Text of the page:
History is replete with reports of conquerors and enslavers considering the bodies of the conquered and enslaved women, men and children as possessions to be used as they desired and determined. And so, reports abound of rape used as both an act of coercive sex imposed on women, men and children, and a brutal and terrorizing demonstration of domination. There are also reports of a less frequent kind of sexual exchange born of “conquerette” curiosity and attraction to the exotic. Likewise, there are unreliable reports of “consensual sex” and “love” between the enslaved and enslaver and conquered and conqueror. But this is psychologically and ethically untenable. For when a person is considered and treated by law, religion and social consensus and coercion another person’s property and/or inferior, there can be no question or claim of consensual sex or love in any real, reliable, moral or truly human sense.
There are several things to note about this new thing-to-be-about. It appears first in its most public quest and “meaning-making” form as a bourgeois class thing, a historical quest to relate more closely with the ruling race/class, for both psychological and social reasons. A rereading of E. Franklin Frazier’s Black Bourgeoisie and Nathan Hare’s Black Anglo-Saxons will remind us that this quest for the discovery and appropriation of Whiteness in their background by some is not new. Perhaps, it differs only in the disguise and context in which it emerges and the new technological tools available to feed the fantasy and addiction. But it also plays into the interest of the ruling race/class, cultivating uncritical conceptions and falsifications of Black and U.S. history and focusing on Whiteness as the defining feature and subject of all history and genealogy worthy of the name and quest.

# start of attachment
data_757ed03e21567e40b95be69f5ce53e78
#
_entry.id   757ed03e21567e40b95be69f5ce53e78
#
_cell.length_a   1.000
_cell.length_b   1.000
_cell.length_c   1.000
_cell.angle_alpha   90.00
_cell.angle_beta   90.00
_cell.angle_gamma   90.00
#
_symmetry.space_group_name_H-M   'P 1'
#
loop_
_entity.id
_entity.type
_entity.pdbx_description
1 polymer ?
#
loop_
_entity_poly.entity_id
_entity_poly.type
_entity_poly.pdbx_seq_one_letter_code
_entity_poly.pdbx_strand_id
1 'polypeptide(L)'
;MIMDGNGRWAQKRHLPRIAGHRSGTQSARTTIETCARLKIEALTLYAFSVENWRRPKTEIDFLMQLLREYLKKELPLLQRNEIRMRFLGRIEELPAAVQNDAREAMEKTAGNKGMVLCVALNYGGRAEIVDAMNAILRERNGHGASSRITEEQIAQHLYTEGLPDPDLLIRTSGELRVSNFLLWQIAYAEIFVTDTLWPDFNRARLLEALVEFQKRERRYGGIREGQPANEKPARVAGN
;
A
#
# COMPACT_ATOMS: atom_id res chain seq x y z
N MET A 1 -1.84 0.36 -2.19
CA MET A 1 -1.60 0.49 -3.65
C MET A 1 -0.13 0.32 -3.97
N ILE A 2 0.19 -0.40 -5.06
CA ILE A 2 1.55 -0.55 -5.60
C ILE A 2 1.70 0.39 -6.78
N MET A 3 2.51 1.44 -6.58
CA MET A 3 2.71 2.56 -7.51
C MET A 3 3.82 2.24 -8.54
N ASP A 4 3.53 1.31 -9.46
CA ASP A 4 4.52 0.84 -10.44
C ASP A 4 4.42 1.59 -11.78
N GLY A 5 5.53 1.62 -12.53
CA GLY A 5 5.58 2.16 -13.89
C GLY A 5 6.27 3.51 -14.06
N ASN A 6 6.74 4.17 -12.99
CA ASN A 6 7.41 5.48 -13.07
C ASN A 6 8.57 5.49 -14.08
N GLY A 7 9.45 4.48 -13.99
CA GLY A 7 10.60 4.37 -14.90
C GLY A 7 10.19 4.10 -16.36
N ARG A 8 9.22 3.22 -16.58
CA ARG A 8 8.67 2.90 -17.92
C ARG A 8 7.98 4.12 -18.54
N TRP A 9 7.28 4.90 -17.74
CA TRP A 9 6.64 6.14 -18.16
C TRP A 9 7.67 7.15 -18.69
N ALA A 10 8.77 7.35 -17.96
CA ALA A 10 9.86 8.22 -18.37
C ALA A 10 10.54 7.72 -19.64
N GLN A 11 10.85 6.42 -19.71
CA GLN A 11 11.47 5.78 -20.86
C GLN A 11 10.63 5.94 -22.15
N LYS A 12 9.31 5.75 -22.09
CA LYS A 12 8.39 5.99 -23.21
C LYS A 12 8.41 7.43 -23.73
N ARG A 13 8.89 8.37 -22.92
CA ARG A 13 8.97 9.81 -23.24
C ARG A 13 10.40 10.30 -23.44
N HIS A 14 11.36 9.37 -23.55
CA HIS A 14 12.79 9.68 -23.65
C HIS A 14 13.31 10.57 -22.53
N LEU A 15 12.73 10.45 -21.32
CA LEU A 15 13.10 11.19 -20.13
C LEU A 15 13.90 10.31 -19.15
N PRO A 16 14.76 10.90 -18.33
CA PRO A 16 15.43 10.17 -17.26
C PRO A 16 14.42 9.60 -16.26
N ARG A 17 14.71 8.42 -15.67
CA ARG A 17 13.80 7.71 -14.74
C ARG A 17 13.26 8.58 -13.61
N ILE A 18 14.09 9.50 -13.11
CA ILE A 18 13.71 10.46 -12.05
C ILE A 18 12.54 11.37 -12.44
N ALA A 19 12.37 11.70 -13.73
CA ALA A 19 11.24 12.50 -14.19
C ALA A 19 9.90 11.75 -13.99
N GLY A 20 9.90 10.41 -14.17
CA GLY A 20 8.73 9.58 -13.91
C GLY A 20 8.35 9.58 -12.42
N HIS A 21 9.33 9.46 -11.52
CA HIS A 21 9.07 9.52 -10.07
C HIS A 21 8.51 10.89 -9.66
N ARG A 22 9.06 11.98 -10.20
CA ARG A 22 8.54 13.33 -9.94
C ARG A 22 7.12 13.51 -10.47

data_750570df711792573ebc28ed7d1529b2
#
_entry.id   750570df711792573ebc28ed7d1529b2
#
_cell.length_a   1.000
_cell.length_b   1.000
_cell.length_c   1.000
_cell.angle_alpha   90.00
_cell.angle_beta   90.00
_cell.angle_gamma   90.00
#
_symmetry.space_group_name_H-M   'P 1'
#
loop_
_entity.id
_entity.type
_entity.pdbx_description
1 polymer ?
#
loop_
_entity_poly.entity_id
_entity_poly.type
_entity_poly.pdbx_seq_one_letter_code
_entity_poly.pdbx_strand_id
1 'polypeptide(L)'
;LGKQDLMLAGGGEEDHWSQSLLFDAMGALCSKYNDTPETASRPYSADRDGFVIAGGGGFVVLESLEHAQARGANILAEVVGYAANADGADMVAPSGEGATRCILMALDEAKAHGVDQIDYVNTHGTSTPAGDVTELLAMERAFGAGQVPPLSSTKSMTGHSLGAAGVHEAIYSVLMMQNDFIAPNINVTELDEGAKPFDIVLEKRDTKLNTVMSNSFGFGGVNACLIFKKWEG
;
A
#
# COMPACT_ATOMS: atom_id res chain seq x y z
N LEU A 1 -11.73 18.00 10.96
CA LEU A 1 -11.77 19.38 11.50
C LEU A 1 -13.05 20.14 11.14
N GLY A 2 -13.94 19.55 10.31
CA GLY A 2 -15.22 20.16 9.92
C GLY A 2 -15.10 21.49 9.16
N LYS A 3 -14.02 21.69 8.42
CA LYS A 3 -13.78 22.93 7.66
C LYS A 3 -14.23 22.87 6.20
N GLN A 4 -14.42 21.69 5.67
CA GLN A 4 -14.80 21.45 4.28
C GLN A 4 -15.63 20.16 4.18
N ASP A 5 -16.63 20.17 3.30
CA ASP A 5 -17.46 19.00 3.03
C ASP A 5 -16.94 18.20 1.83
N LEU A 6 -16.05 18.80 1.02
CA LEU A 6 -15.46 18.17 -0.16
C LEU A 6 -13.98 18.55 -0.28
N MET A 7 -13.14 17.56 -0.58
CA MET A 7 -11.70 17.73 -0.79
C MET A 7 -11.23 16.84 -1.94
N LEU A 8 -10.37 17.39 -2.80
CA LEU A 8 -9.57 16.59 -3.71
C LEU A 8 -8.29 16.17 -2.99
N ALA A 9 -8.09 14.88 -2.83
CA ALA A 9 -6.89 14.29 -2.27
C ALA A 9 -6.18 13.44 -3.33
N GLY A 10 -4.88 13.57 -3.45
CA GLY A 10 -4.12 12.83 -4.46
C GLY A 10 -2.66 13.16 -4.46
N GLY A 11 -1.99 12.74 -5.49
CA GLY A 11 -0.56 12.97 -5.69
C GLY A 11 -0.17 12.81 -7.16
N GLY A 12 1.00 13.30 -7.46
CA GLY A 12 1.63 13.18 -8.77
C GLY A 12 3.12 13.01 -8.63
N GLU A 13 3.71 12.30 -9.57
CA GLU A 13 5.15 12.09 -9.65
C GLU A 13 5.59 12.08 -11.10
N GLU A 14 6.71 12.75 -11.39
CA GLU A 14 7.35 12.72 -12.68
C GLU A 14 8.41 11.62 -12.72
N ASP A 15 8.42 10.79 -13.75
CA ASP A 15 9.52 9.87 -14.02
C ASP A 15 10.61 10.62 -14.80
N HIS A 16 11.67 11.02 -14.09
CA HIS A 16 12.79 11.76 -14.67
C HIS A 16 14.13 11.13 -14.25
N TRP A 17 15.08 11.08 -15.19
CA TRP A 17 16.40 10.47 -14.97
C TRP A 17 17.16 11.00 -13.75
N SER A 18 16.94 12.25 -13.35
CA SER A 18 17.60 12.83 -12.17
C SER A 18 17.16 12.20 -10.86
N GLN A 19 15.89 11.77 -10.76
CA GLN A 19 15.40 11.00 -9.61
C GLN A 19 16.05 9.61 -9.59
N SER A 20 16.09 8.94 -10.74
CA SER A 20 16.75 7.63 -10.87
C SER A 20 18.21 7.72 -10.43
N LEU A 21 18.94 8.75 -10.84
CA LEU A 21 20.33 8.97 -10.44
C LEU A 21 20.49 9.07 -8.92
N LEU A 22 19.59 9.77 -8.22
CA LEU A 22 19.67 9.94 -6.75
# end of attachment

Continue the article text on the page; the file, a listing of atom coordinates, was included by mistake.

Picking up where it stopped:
It is important to note here that people have a right to know and search for any relative or person they wish. So, the issue is not the right, but rather the reason that is worthy of at least discussion. It is especially needed if the racial paradigm for meaning-making, worthiness of reference, and public demonstrations of respect is Whiteness, and genealogy is reduced to racial genuflection.